Unless you spend all of your time in a cave, you’ve probably been photographed without your knowledge.
The presence of surveillance cameras is becoming a growing norm in public spaces. For example, currently in the United Kingdom, there are an estimated 4.2 million cameras —some even with facial-recognition capability— that passively capture photos of nearly the entire nation, every moment of the day.
At the same time, back in the States, we’re seeing the rise of self-surveillance — otherwise known as sousveillance — and whether you like it or not, people are photographing you (accidentally or otherwise) with cheaper and cheaper portable cameras, and ever-smarter phones.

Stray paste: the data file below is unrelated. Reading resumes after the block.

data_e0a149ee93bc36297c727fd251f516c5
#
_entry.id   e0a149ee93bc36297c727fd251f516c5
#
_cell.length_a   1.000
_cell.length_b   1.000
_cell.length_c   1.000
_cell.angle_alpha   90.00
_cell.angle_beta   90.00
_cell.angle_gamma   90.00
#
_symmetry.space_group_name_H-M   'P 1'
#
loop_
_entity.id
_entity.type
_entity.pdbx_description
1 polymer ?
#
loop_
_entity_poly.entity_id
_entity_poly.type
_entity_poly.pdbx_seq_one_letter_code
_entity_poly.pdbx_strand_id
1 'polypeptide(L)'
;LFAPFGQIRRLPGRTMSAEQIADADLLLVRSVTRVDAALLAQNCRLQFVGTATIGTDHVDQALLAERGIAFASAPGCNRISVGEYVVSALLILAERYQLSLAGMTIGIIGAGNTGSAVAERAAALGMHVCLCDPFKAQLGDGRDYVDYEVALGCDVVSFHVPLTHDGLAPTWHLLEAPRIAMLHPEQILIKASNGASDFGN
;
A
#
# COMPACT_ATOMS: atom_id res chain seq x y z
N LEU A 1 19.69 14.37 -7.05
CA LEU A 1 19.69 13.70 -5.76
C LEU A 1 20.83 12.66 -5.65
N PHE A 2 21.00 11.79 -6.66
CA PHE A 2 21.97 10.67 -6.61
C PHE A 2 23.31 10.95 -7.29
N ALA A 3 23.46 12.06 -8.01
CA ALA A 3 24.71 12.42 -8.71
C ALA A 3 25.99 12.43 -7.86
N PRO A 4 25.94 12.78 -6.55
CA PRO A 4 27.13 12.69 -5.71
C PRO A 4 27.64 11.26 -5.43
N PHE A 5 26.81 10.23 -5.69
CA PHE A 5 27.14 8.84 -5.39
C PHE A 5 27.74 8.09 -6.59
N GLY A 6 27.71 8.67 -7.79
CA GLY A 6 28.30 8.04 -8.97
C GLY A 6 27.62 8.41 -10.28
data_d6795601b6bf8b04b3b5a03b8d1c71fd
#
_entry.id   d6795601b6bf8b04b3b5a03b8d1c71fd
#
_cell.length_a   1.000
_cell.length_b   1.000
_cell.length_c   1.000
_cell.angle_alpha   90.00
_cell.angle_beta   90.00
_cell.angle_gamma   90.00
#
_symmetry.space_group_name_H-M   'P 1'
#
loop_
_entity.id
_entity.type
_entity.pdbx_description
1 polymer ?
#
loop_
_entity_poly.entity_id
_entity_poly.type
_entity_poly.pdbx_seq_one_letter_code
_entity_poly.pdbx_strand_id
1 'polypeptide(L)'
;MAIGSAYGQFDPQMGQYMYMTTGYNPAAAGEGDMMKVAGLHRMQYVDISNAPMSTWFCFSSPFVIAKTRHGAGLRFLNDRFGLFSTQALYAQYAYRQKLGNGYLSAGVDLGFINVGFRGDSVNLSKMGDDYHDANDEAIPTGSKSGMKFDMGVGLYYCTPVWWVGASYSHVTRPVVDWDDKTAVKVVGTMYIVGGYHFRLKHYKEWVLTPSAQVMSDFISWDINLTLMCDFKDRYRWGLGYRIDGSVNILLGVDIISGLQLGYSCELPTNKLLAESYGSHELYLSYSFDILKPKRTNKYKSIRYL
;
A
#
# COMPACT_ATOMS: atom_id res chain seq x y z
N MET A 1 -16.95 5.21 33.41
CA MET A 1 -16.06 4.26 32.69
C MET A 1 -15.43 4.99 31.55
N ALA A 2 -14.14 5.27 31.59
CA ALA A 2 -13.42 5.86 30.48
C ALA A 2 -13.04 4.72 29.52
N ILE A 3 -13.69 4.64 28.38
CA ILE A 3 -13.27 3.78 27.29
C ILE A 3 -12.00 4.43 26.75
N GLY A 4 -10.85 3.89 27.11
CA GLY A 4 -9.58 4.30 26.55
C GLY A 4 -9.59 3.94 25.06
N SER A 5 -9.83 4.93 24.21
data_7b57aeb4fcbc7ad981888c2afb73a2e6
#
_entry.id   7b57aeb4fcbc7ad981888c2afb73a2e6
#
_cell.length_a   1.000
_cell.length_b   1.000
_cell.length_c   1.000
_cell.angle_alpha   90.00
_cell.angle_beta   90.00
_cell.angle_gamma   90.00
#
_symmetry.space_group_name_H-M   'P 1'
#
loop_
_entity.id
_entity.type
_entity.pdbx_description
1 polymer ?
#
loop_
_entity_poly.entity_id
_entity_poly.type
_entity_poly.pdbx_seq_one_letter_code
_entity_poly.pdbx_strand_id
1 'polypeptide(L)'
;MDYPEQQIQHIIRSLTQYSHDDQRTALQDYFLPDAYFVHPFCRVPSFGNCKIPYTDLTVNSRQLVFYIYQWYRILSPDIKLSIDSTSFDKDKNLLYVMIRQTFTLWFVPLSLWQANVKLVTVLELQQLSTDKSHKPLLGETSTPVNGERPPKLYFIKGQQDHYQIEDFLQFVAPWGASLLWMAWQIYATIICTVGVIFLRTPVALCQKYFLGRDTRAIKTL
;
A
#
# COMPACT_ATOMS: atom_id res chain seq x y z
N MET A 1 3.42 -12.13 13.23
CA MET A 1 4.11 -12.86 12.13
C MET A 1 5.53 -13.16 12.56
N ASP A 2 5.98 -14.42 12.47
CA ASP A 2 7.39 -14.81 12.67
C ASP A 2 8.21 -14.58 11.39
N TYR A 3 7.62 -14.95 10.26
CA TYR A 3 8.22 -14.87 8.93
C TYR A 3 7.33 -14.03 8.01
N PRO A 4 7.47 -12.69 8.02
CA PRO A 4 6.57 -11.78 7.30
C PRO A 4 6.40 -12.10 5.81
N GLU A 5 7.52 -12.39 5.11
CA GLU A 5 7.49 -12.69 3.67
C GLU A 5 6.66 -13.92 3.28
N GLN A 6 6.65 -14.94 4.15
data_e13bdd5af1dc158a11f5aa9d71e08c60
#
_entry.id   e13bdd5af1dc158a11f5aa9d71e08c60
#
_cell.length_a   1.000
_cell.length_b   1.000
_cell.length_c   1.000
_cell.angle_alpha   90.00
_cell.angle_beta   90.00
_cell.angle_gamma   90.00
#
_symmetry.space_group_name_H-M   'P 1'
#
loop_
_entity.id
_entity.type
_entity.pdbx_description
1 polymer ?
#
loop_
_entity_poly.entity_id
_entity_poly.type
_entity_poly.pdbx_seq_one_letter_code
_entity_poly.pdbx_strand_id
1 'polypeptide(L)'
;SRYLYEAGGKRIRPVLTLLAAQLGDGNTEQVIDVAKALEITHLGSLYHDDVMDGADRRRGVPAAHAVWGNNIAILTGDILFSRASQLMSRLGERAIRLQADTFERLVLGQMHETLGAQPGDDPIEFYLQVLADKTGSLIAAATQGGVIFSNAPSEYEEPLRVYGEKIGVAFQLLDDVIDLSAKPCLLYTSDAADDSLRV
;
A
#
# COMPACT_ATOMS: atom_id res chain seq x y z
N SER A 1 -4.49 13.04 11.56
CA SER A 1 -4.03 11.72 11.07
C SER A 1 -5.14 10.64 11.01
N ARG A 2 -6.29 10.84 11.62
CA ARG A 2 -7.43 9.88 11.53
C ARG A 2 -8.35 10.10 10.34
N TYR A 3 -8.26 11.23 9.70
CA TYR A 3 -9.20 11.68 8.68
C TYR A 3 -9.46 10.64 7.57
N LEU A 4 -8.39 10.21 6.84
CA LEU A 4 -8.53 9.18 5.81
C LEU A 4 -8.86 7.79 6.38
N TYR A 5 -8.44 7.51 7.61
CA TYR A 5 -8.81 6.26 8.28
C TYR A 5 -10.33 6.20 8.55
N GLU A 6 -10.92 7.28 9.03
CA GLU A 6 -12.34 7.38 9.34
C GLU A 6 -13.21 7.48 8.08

Cameras are becoming ubiquitous — as cameras like GoPro’s HERO gain consumer interest, and with the debut of wearable, automatic lifelogging cameras — and as it happens a new shift is coming that will change how we think about public space, and how we manage our public personas.